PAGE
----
Historical photographs are used to calculate ice loss from 1880–2012 for Jakobshavn, Helheim, and Kangerlussuaq glacier to infer that projections forced by RCP8.5 underestimate glacier mass loss which could exceed this worst-case scenario.

Helheim Glacier Poised for Dramatic Retreat

Helheim Glacier, one of the largest marine‐terminating outlet glaciers draining the Greenland Ice Sheet, underwent significant retreat and acceleration in the early 2000s, accounting for an



Acceleration of Jakobshavn Isbræ triggered by warm subsurface ocean waters

Observations over past decades show a sudden switch of Jakobshavn Isbrae—a large outlet glacier feeding a deep-ocean fjord on Greenland’s west coast—from slow thickening to rapid thinning in 1997.

Investigation of surface melting and dynamic thinning on Jakobshavn Isbrae, Greenland

Jakobshavn Isbrae is the most active glacier in Greenland, with an annual discharge of about 30 km 3 of ice, and it is one of the few recently surveyed glaciers to thicken between 1993 and 1998,

Intermittent thinning of Jakobshavn Isbræ, West Greenland, since the Little Ice Age

Abstract Rapid thinning and velocity increase on major Greenland outlet glaciers during the last two decades may indicate that these glaciers became unstable as a consequence of the Jakobshavn effect

Seasonal to decadal scale variations in the surface velocity of Jakobshavn Isbrae, Greenland: Observation and model-based analysis

[1] Using new data, we build upon the nearly two-decade long record of observations from Jakobshavn Isbrae to investigate the processes driving its dynamic evolution. While winter flow speed has not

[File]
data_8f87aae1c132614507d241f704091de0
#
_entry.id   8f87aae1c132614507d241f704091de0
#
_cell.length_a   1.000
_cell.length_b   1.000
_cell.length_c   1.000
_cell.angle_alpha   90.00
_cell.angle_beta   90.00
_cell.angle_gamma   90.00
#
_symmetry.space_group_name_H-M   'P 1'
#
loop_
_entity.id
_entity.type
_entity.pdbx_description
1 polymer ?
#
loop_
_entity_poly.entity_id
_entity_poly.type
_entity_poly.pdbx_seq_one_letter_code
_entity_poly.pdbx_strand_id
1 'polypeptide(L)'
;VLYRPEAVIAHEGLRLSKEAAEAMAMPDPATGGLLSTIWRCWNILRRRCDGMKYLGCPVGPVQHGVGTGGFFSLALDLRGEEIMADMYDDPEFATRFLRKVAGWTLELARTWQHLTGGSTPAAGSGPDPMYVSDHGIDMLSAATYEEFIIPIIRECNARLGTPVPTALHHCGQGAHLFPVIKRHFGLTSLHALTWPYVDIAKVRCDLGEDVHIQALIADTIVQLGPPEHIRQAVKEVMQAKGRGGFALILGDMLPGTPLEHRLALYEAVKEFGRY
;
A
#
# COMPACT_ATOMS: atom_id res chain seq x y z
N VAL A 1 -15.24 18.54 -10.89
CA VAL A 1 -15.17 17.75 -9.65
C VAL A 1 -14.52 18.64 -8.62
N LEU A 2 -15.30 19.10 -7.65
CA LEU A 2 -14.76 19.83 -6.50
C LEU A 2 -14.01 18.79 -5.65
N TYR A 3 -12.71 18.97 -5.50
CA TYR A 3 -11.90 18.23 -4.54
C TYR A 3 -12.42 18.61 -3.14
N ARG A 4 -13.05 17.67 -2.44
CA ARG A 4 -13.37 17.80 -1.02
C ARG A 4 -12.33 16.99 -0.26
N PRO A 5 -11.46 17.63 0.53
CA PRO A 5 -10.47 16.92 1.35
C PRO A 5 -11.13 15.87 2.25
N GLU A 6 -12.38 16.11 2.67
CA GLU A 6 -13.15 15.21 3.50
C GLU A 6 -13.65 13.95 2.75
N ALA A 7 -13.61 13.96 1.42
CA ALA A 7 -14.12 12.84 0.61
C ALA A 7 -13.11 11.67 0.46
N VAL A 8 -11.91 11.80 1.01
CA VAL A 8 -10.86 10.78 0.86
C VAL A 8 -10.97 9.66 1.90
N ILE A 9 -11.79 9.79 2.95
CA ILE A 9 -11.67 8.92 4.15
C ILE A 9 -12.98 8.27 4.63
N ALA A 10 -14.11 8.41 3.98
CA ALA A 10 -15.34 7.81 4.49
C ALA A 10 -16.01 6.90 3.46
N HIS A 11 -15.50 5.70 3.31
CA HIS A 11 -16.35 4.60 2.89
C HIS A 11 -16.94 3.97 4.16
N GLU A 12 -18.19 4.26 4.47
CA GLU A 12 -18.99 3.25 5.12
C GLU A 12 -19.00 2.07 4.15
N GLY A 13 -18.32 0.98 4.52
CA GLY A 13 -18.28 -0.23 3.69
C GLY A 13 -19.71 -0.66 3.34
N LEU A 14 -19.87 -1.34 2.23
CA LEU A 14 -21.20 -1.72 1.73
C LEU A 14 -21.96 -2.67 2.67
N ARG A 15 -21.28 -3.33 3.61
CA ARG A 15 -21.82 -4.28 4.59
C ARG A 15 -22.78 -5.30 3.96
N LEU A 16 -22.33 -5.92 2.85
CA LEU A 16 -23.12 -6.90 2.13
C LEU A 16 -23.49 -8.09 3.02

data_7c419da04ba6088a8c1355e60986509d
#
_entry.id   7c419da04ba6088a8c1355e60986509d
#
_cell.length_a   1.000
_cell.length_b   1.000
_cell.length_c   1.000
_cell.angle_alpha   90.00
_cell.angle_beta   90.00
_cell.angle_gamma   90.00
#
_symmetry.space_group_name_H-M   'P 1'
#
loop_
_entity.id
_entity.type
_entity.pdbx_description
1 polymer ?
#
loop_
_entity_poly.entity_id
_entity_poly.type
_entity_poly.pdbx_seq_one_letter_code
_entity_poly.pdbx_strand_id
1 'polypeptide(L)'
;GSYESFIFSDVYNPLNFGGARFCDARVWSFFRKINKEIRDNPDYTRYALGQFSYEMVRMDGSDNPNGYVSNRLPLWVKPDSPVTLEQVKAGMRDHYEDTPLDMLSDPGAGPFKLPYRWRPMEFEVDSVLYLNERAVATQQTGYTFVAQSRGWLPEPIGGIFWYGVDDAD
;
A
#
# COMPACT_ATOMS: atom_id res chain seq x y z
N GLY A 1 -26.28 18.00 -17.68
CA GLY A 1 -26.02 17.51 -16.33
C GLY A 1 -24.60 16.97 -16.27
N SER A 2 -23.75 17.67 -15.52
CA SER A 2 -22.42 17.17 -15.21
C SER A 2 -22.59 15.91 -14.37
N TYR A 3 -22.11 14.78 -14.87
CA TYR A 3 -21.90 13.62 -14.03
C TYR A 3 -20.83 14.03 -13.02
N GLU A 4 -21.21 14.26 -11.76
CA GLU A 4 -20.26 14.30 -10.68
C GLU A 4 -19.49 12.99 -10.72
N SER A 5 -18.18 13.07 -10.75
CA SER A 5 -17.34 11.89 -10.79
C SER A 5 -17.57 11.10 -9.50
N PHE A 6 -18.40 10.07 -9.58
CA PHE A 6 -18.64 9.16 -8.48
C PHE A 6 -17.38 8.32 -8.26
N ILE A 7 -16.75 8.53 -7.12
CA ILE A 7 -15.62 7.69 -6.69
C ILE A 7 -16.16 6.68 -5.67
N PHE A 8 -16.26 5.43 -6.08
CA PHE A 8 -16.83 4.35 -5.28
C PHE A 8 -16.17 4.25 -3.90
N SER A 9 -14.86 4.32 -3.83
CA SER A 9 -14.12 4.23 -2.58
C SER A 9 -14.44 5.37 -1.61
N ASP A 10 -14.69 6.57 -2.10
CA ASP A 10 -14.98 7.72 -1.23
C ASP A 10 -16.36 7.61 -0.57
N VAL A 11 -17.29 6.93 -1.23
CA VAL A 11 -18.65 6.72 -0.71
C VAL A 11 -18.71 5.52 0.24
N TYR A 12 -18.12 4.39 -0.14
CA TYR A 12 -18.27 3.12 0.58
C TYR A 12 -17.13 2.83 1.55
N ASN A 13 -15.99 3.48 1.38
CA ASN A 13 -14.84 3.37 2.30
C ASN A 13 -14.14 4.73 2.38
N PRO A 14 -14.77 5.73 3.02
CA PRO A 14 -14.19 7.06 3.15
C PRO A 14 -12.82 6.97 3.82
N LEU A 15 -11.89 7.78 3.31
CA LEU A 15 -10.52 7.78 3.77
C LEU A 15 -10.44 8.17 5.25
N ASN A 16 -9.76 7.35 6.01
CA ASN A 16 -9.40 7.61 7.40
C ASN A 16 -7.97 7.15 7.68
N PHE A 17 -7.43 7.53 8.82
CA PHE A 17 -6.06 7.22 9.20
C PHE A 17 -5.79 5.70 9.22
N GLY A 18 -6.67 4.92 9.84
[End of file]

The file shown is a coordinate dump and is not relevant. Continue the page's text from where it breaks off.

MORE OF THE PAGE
A 100 yr record of ocean temperature control on the stability of Jakobshavn Isbrae, West Greenland

An understanding of the interaction between ice sheet dynamics and forcing mechanisms, such as oceanic and atmospheric circulation, is important because of the potential contribution of these

Continued retreat of Thwaites Glacier, West Antarctica, controlled by bed topography and ocean circulation

The Amundsen Sea sector is experiencing the largest mass loss, glacier acceleration, and grounding line retreat in Antarctica. Enhanced intrusion of Circumpolar Deep Water onto the continental shelf

21st-Century Evolution of Greenland Outlet Glacier Velocities

A decade-long compilation of velocity data for Greenland’s outlet glaciers shows complex spatial and temporal variability, implying that sea level rise over the next century may be less than the 2 meters that have been suggested.

Continued evolution of Jakobshavn Isbrae following its rapid speedup

[1] Several new data sets reveal that thinning and speedup of Jakobshavn Isbrae continue, following its recent rapid increase in speed as its floating ice tongue disintegrated. The present speedup

Submarine melting of the 1985 Jakobshavn Isbræ floating tongue and the triggering of the current retreat

[1] Photogrammetric reanalysis of 1985 aerial photos has revealed substantial submarine melting of the floating ice tongue of Jakobshavn Isbrae, west Greenland. The thickness of the floating tongue

Seasonal and interannual variations in ice melange and its impact on terminus stability, Jakobshavn Isbræ, Greenland

Abstract We used satellite-derived surface temperatures and time-lapse photography to infer temporal variations in the proglacial ice melange at Jakobshavn Isbræ, a large and rapidly retreating